Op-ed: How Pork-Barrel Spending Shapes the Ideological Composition of Congress

AP Photo/Senate TV

In 2011, politicians were banned from using earmarks. Aaron Hedlund, an assistant professor at the University of Missouri, and visiting Senior Fellow at the CGO maintains this policy results in citizens voting more ideologically. Prior to this policy, voters tended to vote for politicians that were more likely to achieve funding for their community and these politicians were more likely to be in the middle of the political ideology scale. Now with earmarking banned, voters’ main concern is ideology.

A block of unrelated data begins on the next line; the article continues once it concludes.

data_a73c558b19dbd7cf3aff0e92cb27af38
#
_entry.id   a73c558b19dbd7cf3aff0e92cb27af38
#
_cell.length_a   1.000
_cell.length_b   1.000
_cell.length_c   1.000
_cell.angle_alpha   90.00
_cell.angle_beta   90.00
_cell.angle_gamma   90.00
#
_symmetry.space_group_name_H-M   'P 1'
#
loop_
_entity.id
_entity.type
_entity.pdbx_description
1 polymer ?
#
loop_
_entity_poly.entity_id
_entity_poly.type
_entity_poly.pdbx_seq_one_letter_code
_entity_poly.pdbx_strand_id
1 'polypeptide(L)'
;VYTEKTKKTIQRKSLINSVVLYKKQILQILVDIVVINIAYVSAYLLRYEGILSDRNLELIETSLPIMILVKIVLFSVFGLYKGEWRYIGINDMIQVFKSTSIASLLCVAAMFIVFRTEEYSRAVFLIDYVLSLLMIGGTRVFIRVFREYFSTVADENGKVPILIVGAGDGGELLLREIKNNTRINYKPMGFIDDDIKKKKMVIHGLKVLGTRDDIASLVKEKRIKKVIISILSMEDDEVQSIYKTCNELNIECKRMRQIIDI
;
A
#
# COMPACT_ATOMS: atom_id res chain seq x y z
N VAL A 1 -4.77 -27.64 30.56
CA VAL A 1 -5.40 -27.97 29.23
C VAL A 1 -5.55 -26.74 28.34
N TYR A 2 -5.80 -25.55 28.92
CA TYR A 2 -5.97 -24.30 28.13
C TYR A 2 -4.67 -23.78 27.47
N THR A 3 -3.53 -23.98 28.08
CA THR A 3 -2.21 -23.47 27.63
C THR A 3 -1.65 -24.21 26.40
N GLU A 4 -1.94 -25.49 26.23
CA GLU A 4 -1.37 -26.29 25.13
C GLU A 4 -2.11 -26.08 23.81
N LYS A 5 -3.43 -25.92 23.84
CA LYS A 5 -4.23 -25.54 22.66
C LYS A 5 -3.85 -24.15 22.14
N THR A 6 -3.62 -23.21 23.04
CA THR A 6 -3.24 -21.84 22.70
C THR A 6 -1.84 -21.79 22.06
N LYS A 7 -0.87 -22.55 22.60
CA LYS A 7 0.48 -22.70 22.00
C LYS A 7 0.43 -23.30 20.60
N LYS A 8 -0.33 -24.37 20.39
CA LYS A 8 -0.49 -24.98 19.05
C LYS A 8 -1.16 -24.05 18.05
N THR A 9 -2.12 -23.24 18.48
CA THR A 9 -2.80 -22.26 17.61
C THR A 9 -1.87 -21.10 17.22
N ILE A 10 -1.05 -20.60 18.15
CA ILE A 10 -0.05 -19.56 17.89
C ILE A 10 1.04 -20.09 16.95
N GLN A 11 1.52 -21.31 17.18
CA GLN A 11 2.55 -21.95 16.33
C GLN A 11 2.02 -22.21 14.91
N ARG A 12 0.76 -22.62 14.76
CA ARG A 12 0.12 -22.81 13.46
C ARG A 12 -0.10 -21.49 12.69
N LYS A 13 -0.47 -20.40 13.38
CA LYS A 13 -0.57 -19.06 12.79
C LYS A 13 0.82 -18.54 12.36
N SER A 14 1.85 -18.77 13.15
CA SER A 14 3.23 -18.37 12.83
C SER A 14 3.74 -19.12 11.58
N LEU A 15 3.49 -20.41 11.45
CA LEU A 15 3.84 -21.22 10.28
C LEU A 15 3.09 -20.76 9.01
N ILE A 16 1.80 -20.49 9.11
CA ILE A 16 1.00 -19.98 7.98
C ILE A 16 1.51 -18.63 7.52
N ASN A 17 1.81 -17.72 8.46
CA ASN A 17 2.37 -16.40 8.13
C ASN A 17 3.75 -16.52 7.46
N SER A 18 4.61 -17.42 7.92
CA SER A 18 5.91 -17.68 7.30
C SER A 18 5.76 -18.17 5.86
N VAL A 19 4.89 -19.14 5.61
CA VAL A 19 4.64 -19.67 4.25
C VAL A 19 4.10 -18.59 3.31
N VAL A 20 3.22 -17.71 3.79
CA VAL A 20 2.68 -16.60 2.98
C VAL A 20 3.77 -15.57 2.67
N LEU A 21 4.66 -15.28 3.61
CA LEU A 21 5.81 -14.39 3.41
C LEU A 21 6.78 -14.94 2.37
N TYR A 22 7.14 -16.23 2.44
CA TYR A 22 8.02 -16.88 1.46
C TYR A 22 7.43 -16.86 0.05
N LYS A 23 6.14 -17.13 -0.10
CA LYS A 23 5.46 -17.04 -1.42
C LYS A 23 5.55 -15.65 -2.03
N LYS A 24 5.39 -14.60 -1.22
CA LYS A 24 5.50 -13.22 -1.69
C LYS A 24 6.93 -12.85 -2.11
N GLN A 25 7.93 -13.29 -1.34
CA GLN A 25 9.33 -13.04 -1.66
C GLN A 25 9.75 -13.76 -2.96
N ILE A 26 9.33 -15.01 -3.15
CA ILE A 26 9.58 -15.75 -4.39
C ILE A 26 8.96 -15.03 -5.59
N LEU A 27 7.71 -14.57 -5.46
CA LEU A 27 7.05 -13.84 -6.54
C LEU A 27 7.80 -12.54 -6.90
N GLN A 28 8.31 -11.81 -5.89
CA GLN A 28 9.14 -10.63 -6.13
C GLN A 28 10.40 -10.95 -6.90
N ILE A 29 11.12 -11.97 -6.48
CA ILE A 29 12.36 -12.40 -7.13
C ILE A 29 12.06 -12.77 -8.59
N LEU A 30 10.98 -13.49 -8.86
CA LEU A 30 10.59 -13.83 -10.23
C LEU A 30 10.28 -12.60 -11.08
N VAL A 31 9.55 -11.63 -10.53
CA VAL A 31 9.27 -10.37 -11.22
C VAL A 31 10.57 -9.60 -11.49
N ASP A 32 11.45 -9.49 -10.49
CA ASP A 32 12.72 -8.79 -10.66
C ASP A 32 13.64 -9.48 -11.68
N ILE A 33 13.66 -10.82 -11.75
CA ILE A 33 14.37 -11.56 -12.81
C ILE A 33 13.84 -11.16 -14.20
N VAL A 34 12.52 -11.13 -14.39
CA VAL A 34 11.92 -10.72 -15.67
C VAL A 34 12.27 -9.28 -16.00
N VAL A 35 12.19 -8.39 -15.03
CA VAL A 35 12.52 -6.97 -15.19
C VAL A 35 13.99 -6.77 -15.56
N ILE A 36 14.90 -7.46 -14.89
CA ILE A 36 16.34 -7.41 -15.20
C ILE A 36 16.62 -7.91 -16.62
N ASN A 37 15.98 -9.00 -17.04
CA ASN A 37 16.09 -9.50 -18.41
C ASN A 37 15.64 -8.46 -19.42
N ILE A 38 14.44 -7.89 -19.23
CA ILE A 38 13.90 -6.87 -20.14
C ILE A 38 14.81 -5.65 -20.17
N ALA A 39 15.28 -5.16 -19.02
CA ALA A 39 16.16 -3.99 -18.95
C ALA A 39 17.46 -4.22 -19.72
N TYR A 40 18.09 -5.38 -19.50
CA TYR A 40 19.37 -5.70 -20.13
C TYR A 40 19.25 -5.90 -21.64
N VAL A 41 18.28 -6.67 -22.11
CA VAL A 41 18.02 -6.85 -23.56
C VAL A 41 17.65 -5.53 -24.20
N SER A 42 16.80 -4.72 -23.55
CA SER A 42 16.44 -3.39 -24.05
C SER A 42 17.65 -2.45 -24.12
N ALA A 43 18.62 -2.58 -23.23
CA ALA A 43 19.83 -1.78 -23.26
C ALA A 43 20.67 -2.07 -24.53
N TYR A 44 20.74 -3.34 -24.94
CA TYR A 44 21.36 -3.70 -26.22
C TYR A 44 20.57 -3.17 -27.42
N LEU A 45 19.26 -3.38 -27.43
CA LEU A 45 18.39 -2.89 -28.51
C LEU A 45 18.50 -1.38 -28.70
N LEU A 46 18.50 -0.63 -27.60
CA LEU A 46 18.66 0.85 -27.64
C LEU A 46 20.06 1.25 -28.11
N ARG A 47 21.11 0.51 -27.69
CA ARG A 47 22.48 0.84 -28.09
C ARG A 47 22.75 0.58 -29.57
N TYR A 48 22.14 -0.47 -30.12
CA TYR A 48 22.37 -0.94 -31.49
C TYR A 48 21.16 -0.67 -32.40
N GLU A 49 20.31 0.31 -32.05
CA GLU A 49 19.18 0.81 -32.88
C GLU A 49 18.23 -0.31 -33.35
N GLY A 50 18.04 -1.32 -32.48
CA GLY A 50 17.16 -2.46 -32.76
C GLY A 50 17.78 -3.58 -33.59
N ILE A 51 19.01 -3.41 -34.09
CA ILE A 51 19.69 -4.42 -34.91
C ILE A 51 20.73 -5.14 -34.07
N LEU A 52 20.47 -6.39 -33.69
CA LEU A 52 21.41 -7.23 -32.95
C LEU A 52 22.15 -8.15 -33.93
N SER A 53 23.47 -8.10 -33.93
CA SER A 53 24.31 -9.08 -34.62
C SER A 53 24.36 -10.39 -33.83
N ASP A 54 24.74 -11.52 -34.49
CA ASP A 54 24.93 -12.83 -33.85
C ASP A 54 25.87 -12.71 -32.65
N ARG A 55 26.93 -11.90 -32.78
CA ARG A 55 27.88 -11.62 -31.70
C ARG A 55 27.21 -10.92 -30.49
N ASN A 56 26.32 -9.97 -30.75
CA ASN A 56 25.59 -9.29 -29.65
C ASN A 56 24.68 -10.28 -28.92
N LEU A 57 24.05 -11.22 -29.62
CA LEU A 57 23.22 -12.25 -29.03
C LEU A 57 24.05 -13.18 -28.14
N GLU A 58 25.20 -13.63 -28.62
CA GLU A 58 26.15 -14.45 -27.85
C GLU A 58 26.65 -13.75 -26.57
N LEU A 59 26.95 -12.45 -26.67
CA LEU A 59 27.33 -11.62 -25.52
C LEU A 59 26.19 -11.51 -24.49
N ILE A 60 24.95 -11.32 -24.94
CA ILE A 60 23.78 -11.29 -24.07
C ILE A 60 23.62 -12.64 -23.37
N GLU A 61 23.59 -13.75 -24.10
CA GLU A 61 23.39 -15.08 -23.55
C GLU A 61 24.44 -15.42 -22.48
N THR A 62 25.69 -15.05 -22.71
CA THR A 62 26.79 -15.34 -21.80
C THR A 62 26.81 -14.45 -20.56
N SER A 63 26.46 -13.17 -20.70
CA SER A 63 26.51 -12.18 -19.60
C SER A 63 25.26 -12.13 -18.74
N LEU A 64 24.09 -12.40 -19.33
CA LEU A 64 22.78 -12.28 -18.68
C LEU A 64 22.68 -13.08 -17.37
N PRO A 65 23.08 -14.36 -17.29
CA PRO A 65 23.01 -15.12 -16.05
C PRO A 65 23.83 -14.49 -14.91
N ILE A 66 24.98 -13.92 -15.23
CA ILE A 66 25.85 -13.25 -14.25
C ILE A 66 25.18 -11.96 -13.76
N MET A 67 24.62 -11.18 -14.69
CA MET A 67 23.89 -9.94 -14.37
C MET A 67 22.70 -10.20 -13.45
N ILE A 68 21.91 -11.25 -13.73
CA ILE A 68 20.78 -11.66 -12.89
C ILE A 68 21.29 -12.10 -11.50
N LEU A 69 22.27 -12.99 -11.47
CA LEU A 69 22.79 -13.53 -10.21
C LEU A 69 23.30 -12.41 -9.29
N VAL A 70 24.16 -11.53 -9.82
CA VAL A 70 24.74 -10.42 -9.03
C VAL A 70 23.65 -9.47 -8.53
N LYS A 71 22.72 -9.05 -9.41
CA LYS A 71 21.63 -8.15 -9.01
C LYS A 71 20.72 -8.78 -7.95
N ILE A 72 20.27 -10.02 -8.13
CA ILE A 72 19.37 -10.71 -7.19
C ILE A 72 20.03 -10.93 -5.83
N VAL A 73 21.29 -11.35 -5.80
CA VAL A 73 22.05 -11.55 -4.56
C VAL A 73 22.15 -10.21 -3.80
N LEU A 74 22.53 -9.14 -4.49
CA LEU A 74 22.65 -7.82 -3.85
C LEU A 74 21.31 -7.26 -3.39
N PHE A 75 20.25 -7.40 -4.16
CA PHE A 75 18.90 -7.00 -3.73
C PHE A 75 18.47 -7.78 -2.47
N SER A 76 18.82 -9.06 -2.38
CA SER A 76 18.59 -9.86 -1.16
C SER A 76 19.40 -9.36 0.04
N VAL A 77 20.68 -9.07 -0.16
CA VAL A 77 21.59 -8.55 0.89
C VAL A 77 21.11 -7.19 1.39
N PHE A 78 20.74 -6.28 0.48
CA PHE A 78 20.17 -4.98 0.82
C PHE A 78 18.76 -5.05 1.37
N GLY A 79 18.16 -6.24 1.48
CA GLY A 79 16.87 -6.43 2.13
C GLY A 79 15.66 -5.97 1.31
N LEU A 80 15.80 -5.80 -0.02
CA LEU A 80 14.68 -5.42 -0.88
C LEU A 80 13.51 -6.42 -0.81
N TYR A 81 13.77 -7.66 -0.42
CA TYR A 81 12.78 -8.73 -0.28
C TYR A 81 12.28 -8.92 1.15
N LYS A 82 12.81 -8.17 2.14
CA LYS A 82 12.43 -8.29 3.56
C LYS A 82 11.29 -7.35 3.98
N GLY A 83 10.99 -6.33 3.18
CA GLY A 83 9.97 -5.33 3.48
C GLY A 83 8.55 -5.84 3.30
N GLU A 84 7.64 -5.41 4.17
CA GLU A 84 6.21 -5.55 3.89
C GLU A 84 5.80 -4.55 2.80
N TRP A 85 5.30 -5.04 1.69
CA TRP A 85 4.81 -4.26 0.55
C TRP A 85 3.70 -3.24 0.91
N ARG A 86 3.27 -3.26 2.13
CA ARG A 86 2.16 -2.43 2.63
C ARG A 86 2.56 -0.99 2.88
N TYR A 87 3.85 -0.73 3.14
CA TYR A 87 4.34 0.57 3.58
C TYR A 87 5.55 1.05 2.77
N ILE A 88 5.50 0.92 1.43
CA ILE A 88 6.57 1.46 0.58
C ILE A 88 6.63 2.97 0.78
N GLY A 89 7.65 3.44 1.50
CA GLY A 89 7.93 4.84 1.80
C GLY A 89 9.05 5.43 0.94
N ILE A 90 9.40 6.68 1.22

Read the full piece as it was published by LegBranch.

CGO scholars and fellows frequently comment on a variety of topics for the popular press. The views expressed therein are those of the authors and do not necessarily reflect the views of the Center for Growth and Opportunity or the views of Utah State University.